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Rich fight Brazil's congestion with helicopters

By Rafael Romo, CNN
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Beating traffic in Brazil
STORY HIGHLIGHTS
  • In Sao Paulo, roads and the subway system are clogged
  • Those who can afford it have taken to commuting by helicopter
  • Urban planner says city needs more mass transportation
  • One of the most dangerous jobs is motorcycle courier; deaths are daily occurrence

Sao Paulo, Brazil (CNN) -- Commuter battle lines in one of Brazil's biggest cities are drawn on the ground, underground and also, in the air.

In Sao Paulo's urban sprawl, 6 million vehicles compete for every meter of roadway, beneath the surface 6 million of the city's 20 million people get around in a subway system apparently designed for a much smaller city.

And in the air, the rich have adopted helicopters to slash commute times to just a few minutes.

Like a soldier about to go into battle, Anderson Silva is getting ready for a new day and another fight -- on the roadways.

He puts on his helmet, grabs his backpack, and hops on his bike, making it roar as he grips the throttle and twists it.

Silva works as a motorcycle messenger in Sao Paulo; a sprawling metropolis and a traffic nightmare.

"Traffic in Sao Paulo is very chaotic and there are many accidents every day," said Silva as he took off from a motorcycle storage lot located at the basement of a high-rise building in south central Sao Paulo.

To say that he risks his life doing his job every day is not an exaggeration. He zips between cars stuck in traffic, through spaces just big enough for him and his motorcycle, at high rates of speed.

All day is like this, crowded, very crowded
--Celso Prado
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People here call motorcycle messengers "cachorros locos," Portuguese for "mad dogs" and it's easy to see why. They ride their motorcycles on any portion of the road not big enough for a car, including shoulders, emergency lanes, and the space between cars in the middle of highways.

"I'm a little afraid, a little," said Silva with an uneasy smile. "I have already suffered accidents. One of them was serious. I was out of commission for six months and had to undergo surgery."

Motorcycle messengers perform one of the most dangerous jobs in Sao Paulo -- one or two "cachorros locos" die every day.

But their services are always in high demand by all kinds of companies. Motorcycle messengers are seen as essential for transporting items quickly through the city's traffic-clogged streets.

Whatever the time, the chances of getting stuck in a traffic jam are good and it's not unusual for people to spend three or four hours driving to and from work.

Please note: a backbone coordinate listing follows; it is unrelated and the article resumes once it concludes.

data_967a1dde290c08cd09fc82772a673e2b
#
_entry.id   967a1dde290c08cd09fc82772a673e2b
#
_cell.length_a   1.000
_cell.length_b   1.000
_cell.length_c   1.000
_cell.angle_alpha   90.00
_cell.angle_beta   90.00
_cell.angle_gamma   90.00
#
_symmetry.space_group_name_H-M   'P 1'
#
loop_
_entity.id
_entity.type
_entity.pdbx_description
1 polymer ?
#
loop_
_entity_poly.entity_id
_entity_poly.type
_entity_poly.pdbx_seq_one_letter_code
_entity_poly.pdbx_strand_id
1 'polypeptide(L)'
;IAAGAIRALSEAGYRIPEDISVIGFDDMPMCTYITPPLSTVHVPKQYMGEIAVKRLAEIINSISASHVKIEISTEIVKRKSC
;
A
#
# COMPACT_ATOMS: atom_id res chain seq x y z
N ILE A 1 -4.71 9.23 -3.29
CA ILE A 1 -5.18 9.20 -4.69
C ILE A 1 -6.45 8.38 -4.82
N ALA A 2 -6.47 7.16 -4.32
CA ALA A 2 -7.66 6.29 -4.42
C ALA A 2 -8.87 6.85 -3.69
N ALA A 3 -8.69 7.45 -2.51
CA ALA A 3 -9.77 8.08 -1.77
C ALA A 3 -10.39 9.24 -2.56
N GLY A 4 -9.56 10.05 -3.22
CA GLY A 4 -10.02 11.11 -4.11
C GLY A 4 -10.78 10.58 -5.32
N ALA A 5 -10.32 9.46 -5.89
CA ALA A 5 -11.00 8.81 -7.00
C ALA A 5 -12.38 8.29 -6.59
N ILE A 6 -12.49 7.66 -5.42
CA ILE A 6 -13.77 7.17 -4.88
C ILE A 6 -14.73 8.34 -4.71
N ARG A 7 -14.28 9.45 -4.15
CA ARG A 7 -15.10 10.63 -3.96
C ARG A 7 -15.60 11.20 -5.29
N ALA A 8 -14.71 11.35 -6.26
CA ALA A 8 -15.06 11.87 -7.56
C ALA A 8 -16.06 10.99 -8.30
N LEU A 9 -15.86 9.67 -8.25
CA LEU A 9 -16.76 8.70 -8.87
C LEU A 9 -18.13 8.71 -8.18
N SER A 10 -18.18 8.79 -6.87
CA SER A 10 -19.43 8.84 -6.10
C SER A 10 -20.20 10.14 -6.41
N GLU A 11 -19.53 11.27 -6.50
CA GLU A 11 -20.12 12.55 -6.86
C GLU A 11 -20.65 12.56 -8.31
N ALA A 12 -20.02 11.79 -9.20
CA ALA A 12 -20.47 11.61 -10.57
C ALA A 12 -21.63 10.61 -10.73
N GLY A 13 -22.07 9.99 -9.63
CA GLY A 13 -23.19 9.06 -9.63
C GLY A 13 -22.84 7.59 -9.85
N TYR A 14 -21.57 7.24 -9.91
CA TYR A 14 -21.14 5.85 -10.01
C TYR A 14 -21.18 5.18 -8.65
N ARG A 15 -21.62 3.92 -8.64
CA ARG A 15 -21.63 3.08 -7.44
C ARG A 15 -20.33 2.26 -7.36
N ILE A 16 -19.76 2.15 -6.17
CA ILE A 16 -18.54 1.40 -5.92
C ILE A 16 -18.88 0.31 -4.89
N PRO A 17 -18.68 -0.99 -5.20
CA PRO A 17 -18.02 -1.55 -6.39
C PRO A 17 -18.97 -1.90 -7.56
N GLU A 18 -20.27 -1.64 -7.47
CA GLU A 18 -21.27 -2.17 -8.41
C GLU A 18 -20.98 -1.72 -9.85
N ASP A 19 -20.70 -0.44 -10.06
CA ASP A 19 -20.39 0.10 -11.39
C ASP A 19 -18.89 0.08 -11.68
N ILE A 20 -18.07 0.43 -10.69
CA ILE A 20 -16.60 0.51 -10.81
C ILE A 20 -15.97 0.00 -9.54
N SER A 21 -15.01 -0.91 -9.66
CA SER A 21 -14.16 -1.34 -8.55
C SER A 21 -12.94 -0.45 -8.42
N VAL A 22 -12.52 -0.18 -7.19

Getting around underground is also a problem.

"All day is like this, crowded, very crowded; all day, every day," said Celso Prado, who uses the subway daily to get his downtown office.

Sao Paulo is making significant investments when it comes to public transportation. The subway system, which is 62 kilometers long (38 miles), is expected to be extended to 80 kilometers (50 miles) by the end of the year.

It can't come fast enough for Bruna Alvarez, a college student, who complained there was no option. She's thought about buying a car, but "the streets are very congested." Officials are also working to improve and maintain highways.

Sao Paulo University professor Jaime Waisman, an urban planner and transportation engineer, said the city is adding cars at a rate of 1,000 a day.

He sees options for easing traffic including better enforcement of Sao Paulo's license plate system where only drivers of cars with an allowed plate number for that day are permitted to drive in the city.

He added Sao Paulo could benefit from more bus lanes and extending the subway to 250 kilometers (155 miles). "The solution will come in the future with more and more investment in public transport: subway and commuter trains," Waisman said.

There's another solution to the traffic problem, but that solution is only available to those who can afford it.

Jorge Bitar Neto owns a company that provides helicopter rides for busy executives and government officials. On a recent spring day, when he invited us for a helicopter ride over Sao Paulo, his company was providing 18 trips, slightly busier than the usual 15 flights a day.

Neto started his company 11 years ago with a small, one-passenger helicopter and now owns 12 aircraft and employs 40 people, including 18 pilots.

Business is booming. "We are always growing. Our rate of growth is around 20 percent. In spite of last year's crisis, we kept on growing," said Neto.

TV executive Amilcare Dallevo doesn't just ride in helicopters, he has his own aircraft. Sao Paulo boasts the second-largest helicopter fleet in the world.

"The point is that, with the helicopter, I do a lot of meetings, at the television (station), here at my office, and at customers' offices and it's so much better," said Dallevo.

To illustrate his point, he takes us on a ride from his downtown office to the television station. What would be a painstaking, one-and-a-half-hour drive by car, becomes a very enjoyable six-minute flight.

"It's a necessity. Here in Sao Paulo if you don't have it, if you don't use it, you can't do the same number of business," Dallevo said.

On the ground, it's business as usual for the city's commuters as Anderson Silva returns from another day of dangerous work.

 
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